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A post-Keynesian theory for the yield on equity markets

Listed author(s):
  • Javier Lopez Bernardo

    ()

    (Kingston University)

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    This paper offers a novel post-Keynesian theory, in a stock-flow consistent framework, to understand equity returns and their links with economic growth and consumption decisions from a long-run perspective. The main features of such a theory can be summarised as follows. First, there is a negative relationship between Tobin’s q and economic growth. Second, the effect of economic growth on dividend yields and earnings growth is positive, but its effect on the growth in the number of shares is negative (i.e. a ‘dilution effect’), which makes the relationship between equity returns and economic growth undetermined a priori. Third, consumption decisions emerge as crucial drivers for shareholder profitability in the long-run, being such a result very close to Kalecki’s theory of profits, but now applied to financial markets. And fourth, in the post-Keynesian theory the equity yield is determined by aggregate demand, and no theory of risk is needed. Finally, the post-Keynesian theory will be compared against the mainstream financial theory, which features the famous risk-return nexus where asset returns are given by the volatility of the asset with respect to consumption. It will be claimed that the use of risk for determining equity returns at the macroeconomic level is problematic, and that depending on the risk definition assumed, the risk-return relationship can be either positive or negative – being thus such a nexus of little theoretical significance and posing serious problems for mainstream finance.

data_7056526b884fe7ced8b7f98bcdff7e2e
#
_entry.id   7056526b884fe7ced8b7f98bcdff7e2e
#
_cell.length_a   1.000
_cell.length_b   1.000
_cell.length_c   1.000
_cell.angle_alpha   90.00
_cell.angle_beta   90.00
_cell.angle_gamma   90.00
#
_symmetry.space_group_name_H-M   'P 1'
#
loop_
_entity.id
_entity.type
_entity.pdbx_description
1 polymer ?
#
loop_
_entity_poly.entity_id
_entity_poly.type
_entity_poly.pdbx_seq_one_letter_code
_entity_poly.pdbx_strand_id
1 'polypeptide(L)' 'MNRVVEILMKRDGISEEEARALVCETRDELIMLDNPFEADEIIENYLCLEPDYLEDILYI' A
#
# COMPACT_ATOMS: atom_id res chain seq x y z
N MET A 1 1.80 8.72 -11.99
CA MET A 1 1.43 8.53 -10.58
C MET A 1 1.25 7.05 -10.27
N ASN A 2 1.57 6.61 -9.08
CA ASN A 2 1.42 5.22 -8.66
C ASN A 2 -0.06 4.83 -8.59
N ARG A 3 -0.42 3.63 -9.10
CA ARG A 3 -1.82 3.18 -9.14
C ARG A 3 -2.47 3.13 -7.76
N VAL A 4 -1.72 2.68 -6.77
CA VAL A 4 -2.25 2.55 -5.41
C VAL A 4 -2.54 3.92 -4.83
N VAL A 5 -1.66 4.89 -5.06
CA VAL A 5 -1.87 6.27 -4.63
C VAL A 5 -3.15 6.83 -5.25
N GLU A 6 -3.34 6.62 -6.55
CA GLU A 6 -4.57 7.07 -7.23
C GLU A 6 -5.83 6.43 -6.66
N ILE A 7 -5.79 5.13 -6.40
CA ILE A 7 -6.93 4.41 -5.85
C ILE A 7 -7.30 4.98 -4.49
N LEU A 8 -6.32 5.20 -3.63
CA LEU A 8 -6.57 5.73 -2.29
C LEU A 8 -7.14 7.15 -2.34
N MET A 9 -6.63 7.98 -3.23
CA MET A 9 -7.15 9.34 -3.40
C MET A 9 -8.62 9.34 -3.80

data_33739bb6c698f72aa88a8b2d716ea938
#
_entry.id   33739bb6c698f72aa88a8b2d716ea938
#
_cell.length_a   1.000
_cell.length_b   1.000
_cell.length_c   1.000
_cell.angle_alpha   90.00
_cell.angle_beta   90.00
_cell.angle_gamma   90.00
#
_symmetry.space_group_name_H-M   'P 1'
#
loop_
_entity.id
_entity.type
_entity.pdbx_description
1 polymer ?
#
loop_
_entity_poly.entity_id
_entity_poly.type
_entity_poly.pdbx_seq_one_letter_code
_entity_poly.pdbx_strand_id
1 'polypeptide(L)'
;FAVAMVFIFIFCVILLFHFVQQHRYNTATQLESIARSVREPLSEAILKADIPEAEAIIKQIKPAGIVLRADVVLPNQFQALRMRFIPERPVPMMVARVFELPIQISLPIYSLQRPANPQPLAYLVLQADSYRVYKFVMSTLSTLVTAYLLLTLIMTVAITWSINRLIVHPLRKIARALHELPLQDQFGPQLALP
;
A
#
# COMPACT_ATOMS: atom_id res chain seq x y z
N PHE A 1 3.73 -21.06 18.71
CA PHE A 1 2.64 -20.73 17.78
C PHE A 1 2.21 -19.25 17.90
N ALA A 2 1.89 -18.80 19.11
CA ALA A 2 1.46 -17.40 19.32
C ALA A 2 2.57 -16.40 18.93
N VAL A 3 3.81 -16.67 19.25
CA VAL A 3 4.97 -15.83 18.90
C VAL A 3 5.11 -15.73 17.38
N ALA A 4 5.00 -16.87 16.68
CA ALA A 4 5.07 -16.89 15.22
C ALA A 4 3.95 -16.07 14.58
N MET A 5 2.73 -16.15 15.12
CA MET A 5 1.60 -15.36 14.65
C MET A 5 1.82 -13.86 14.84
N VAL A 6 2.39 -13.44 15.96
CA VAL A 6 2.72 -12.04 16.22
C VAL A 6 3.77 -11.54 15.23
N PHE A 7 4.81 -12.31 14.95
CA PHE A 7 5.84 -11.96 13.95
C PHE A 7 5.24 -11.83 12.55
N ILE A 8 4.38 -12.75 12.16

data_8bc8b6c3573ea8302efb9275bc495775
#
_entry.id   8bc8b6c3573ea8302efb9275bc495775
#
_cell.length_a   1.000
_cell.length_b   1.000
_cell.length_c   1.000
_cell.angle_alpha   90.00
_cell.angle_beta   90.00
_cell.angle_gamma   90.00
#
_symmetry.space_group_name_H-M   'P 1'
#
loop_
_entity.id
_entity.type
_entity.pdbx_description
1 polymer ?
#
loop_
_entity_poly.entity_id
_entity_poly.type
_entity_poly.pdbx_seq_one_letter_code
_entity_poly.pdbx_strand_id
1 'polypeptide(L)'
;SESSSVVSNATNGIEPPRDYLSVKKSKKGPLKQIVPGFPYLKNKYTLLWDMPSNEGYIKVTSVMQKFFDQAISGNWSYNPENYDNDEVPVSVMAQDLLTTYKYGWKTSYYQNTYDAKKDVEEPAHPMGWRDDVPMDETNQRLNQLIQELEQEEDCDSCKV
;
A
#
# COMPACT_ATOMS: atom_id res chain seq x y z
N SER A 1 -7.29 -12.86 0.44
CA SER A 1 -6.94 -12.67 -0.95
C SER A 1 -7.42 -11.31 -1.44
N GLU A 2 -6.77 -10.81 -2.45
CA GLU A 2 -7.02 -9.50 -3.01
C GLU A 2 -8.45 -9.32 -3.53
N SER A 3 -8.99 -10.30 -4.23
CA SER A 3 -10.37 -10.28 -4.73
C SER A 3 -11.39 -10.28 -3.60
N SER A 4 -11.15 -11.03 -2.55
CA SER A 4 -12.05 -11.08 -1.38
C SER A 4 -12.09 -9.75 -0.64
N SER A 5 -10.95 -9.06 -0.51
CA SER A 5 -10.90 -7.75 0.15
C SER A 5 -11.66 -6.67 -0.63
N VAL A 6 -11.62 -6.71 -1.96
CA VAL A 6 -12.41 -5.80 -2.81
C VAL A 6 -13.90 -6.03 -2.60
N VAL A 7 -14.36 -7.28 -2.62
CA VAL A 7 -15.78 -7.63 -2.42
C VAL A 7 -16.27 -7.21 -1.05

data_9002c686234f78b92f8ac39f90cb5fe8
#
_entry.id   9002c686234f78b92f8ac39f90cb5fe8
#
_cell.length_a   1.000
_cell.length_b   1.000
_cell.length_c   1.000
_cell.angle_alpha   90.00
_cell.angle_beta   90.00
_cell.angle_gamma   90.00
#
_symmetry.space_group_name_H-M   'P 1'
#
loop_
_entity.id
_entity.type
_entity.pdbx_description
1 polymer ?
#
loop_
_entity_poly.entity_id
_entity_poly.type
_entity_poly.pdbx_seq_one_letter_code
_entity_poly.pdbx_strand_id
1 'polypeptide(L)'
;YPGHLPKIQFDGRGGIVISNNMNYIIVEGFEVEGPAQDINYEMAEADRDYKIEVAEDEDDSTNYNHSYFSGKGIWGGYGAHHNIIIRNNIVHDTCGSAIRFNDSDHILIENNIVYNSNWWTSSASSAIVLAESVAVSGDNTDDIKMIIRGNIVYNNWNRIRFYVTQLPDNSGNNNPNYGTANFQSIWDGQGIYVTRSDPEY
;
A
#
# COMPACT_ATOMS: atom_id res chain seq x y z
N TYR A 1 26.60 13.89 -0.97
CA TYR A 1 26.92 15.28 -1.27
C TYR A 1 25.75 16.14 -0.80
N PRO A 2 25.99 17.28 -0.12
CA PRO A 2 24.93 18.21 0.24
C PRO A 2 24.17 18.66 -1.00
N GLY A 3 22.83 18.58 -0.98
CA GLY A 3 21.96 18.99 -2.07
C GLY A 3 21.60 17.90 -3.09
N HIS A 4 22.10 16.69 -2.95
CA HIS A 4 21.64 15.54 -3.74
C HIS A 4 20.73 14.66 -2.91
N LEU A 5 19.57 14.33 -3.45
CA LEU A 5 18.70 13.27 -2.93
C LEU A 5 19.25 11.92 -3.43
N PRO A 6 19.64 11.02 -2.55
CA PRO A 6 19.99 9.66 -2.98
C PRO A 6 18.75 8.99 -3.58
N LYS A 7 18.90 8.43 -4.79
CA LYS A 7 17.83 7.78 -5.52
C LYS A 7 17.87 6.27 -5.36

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    File URL: http://www.postkeynesian.net/downloads/working-papers/PKWP1613_AYqodXn.pdf
    File Function: First version, 2016
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    Paper provided by Post Keynesian Economics Study Group (PKSG) in its series Working Papers with number PKWP1613.

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    Length: 26
    Date of creation: Jul 2016
    Handle: RePEc:pke:wpaper:pkwp1613
    Contact details of provider: Web page: http://www.postkeynesian.net

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